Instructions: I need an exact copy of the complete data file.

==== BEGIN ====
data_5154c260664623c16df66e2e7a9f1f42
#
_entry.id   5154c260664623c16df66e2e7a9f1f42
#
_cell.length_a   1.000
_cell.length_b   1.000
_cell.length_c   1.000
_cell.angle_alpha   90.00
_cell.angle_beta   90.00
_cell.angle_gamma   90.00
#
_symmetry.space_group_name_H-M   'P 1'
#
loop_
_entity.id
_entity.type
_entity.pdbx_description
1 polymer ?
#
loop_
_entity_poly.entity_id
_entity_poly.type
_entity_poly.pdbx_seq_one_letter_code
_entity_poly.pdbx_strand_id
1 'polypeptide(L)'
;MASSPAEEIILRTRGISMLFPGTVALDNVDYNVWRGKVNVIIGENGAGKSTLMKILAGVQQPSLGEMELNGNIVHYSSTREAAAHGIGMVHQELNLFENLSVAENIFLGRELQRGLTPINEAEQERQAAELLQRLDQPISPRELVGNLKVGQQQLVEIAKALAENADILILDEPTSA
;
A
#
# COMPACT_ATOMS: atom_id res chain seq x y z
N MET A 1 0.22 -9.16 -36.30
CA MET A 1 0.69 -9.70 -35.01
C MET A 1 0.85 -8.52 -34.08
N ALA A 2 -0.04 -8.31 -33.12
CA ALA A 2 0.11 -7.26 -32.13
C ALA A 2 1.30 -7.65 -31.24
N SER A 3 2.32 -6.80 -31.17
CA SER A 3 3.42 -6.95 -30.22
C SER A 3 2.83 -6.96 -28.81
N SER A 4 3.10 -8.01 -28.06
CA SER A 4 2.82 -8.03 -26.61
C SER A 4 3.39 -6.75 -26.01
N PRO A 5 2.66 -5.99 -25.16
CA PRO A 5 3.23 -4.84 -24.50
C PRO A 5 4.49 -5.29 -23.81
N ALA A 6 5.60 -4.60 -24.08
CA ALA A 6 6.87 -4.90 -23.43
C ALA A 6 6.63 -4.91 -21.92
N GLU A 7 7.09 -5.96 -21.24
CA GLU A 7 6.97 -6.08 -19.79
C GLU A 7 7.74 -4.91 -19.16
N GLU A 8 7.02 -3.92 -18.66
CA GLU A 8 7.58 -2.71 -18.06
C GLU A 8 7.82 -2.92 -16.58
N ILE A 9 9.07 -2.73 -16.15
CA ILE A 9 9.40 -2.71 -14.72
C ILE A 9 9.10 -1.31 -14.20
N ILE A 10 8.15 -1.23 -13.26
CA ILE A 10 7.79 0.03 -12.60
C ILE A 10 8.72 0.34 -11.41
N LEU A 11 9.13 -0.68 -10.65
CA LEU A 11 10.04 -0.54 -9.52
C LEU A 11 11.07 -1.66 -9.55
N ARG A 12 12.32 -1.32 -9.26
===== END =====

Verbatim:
data_5154c260664623c16df66e2e7a9f1f42
#
_entry.id   5154c260664623c16df66e2e7a9f1f42
#
_cell.length_a   1.000
_cell.length_b   1.000
_cell.length_c   1.000
_cell.angle_alpha   90.00
_cell.angle_beta   90.00
_cell.angle_gamma   90.00
#
_symmetry.space_group_name_H-M   'P 1'
#
loop_
_entity.id
_entity.type
_entity.pdbx_description
1 polymer ?
#
loop_
_entity_poly.entity_id
_entity_poly.type
_entity_poly.pdbx_seq_one_letter_code
_entity_poly.pdbx_strand_id
1 'polypeptide(L)'
;MASSPAEEIILRTRGISMLFPGTVALDNVDYNVWRGKVNVIIGENGAGKSTLMKILAGVQQPSLGEMELNGNIVHYSSTREAAAHGIGMVHQELNLFENLSVAENIFLGRELQRGLTPINEAEQERQAAELLQRLDQPISPRELVGNLKVGQQQLVEIAKALAENADILILDEPTSA
;
A
#
# COMPACT_ATOMS: atom_id res chain seq x y z
N MET A 1 0.22 -9.16 -36.30
CA MET A 1 0.69 -9.70 -35.01
C MET A 1 0.85 -8.52 -34.08
N ALA A 2 -0.04 -8.31 -33.12
CA ALA A 2 0.11 -7.26 -32.13
C ALA A 2 1.30 -7.65 -31.24
N SER A 3 2.32 -6.80 -31.17
CA SER A 3 3.42 -6.95 -30.22
C SER A 3 2.83 -6.96 -28.81
N SER A 4 3.10 -8.01 -28.06
CA SER A 4 2.82 -8.03 -26.61
C SER A 4 3.39 -6.75 -26.01
N PRO A 5 2.66 -5.99 -25.16
CA PRO A 5 3.23 -4.84 -24.50
C PRO A 5 4.49 -5.29 -23.81
N ALA A 6 5.60 -4.60 -24.08
CA ALA A 6 6.87 -4.90 -23.43
C ALA A 6 6.63 -4.91 -21.92
N GLU A 7 7.09 -5.96 -21.24
CA GLU A 7 6.97 -6.08 -19.79
C GLU A 7 7.74 -4.91 -19.16
N GLU A 8 7.02 -3.92 -18.66
CA GLU A 8 7.58 -2.71 -18.06
C GLU A 8 7.82 -2.92 -16.58
N ILE A 9 9.07 -2.73 -16.15
CA ILE A 9 9.40 -2.71 -14.72
C ILE A 9 9.10 -1.31 -14.20
N ILE A 10 8.15 -1.23 -13.26
CA ILE A 10 7.79 0.03 -12.60
C ILE A 10 8.72 0.34 -11.41
N LEU A 11 9.13 -0.68 -10.65
CA LEU A 11 10.04 -0.54 -9.52
C LEU A 11 11.07 -1.66 -9.55
N ARG A 12 12.32 -1.32 -9.26